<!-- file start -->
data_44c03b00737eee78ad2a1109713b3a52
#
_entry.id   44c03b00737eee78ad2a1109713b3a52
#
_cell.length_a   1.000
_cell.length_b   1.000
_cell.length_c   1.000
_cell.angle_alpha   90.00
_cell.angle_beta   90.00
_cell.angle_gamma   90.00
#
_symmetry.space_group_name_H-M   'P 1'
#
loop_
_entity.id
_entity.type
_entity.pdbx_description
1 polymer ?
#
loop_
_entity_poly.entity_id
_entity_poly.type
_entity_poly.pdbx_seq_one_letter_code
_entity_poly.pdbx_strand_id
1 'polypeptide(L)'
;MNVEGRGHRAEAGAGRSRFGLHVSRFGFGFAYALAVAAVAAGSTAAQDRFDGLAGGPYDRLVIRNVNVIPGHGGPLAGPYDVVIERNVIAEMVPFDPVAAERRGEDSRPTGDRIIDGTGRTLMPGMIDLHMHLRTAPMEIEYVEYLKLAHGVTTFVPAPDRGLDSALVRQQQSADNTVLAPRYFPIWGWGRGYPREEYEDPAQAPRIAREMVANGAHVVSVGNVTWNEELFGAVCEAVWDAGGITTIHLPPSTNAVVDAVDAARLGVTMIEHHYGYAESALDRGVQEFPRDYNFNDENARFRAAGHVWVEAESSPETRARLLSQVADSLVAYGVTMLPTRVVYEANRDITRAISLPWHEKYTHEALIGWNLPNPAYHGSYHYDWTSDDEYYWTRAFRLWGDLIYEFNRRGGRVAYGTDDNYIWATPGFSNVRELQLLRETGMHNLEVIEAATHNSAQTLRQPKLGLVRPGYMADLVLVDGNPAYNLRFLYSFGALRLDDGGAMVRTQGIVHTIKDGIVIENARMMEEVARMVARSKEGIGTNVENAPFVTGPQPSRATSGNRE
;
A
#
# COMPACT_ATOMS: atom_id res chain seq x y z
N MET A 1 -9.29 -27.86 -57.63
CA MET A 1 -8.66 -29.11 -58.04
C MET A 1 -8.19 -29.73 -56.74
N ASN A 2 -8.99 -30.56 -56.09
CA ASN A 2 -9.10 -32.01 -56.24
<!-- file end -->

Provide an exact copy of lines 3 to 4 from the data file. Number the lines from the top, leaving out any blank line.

_entry.id   44c03b00737eee78ad2a1109713b3a52
#